Delaying action once you’ve recognized the signs of diminishing capacity can make addressing the issues more difficult. Ideally, your family will have had conversations long before these signs appear. Watching a loved one experience cognitive impairment is challenging enough – prepare for these emotional and difficult times with an effective incapacity plan.

Incapacity Planning

How Do I Avoid Guardianship in Florida?

The guardianship process isn’t just for older people with diminished cognition. Unfortunately, accidents happen. Young adults suffer life-altering incidents. Developmental disabilities leave individuals with a life-long need for supervision and support. Decision-making authority for financial and healthcare decisions can be memorialized in documents for scenarios beyond the incapacity resulting from diseases such as Alzheimer’s and other forms of dementia.

Guardianship is the last resort after examining less restrictive alternatives. One way to avoid guardianship (in most circumstances) is with a Durable Power of Attorney and Healthcare Surrogate. Schedule a consultation with a qualified Elder Law Attorney to clarify the importance of estate planning, including documents that protect you in case of incapacity.

How Do I Plan for Incapacity?

The best way to plan for incapacity is with a thoughtful, detailed aging plan created with an experienced Elder Law Attorney. An elder law specialist will work with you to craft documents that accurately reflect your wishes in the event of incapacity. No one wants to think that such a time will come, but it is best to be prepared. Whether through an advancing disease like Alzheimer’s or an accident that leaves you immediately incapacitated, having a plan in writing is the only way to be sure your legacy – and your family – is protected.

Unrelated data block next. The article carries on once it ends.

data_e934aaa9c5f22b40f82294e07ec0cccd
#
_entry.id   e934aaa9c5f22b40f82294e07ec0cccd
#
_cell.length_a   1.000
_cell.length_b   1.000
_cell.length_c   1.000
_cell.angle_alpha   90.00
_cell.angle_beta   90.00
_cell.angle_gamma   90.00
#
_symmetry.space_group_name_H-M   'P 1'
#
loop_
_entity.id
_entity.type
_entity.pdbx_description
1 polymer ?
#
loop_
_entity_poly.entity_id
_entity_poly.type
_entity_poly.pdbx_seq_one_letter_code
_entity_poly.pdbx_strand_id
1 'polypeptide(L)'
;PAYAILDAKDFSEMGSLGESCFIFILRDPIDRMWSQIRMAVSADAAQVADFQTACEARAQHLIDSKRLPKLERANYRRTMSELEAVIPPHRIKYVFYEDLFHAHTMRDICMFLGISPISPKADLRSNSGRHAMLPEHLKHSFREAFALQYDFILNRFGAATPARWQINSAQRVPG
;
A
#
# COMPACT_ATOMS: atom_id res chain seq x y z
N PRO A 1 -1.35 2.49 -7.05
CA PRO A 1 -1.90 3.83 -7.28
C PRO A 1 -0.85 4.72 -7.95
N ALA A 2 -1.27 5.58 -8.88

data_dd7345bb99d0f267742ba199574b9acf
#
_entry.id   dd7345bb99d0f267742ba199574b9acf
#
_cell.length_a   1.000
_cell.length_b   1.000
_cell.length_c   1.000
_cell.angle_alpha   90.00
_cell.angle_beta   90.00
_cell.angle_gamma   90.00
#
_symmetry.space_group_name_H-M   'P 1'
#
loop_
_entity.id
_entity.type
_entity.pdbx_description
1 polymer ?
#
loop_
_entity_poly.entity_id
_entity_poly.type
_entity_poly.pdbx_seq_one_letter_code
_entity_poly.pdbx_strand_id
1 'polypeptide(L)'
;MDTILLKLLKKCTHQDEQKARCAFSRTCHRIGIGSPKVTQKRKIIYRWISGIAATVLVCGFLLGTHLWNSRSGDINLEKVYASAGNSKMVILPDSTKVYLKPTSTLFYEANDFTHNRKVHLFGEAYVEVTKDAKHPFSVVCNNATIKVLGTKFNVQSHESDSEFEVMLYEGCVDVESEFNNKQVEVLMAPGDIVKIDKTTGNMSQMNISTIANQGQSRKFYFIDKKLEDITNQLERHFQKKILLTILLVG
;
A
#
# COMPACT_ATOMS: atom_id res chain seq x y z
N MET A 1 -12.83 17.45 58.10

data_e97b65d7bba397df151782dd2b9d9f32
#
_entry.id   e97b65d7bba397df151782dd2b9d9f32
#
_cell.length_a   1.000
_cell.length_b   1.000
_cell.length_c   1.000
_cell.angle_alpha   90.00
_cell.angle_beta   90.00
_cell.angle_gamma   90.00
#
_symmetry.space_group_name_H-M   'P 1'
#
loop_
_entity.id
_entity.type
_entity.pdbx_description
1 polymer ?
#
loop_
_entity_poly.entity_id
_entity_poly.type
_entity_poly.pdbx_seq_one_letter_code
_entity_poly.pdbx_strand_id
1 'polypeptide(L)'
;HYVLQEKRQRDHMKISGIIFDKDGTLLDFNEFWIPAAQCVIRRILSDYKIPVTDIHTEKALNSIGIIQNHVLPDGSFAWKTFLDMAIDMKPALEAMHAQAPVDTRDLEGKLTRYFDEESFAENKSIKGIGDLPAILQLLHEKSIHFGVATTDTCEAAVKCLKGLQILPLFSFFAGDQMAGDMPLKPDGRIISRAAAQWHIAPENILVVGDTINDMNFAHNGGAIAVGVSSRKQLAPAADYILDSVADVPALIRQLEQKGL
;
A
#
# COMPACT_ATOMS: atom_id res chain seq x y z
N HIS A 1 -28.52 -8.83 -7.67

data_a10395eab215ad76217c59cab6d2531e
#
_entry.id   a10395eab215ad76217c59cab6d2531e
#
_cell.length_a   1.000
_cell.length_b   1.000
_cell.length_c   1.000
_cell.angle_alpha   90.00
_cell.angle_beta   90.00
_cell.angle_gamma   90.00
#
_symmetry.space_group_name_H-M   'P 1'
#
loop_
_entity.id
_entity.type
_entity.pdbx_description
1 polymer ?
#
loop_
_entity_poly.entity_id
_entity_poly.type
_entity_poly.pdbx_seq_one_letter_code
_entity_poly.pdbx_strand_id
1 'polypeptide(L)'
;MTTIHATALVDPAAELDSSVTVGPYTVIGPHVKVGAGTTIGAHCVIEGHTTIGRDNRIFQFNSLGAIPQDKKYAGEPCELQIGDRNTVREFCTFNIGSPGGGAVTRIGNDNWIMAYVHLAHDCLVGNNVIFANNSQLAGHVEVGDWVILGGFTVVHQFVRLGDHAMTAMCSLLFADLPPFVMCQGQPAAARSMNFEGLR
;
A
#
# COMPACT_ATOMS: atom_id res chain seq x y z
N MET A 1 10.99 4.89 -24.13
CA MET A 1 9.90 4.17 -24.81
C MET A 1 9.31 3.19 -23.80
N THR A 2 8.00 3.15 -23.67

What if I Don’t Plan for Incapacity?

When you fail to plan for incapacity, you silence your voice when it is needed most. Through a thoughtful estate plan and advance directives, your family can be confident they are following your wishes if you are ever unable to speak for yourself. Without Incapacity Planning, your family will be forced to find other ways to advocate for you – up to and including guardianship.

Why leave your family without the confidence they deserve as they struggle to live without your voice? In the best-case scenario, you will never need these documents. However, having them on hand is one of the best things you can do for yourself – and your family.

Incapacity Planning

Hire an Elder Law Attorney for Incapacity Planning

Your Elder Law Attorney can offer peace of mind with a plan that gives voice to your wishes and comfort to those who need direction in a difficult time. It’s never too early to create a plan.  This dynamic document can change as you move through milestones of life. Through marriage, children, retirement, and (great) grandchildren, your elder law specialist can update the document as often as needed.

Elder Law Attorneys are the single most satisfying answer to Incapacity Planning. They are a Resource We Love because their experience and knowledge help people of any age retain their voice in the most impossible circumstances. Learn more about the positive impact of Elder Law Attorneys in the Legal and Financial Section of our Blog.